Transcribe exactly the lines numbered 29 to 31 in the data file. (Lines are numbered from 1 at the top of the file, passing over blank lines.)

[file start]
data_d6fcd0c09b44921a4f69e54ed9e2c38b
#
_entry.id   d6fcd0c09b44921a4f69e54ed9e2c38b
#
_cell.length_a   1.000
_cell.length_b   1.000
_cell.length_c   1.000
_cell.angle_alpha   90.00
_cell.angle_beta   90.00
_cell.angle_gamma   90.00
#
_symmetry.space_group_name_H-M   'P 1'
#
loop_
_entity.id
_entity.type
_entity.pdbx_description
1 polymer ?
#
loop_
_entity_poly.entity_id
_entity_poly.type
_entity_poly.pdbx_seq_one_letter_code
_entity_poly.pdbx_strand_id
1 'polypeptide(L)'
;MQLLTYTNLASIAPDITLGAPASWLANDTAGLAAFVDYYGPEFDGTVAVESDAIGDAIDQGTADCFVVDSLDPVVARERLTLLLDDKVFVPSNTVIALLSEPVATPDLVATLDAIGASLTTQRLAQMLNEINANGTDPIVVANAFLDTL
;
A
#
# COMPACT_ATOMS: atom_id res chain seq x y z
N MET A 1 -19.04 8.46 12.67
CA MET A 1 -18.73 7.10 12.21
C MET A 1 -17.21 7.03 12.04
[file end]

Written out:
#
# COMPACT_ATOMS: atom_id res chain seq x y z
N MET A 1 -19.04 8.46 12.67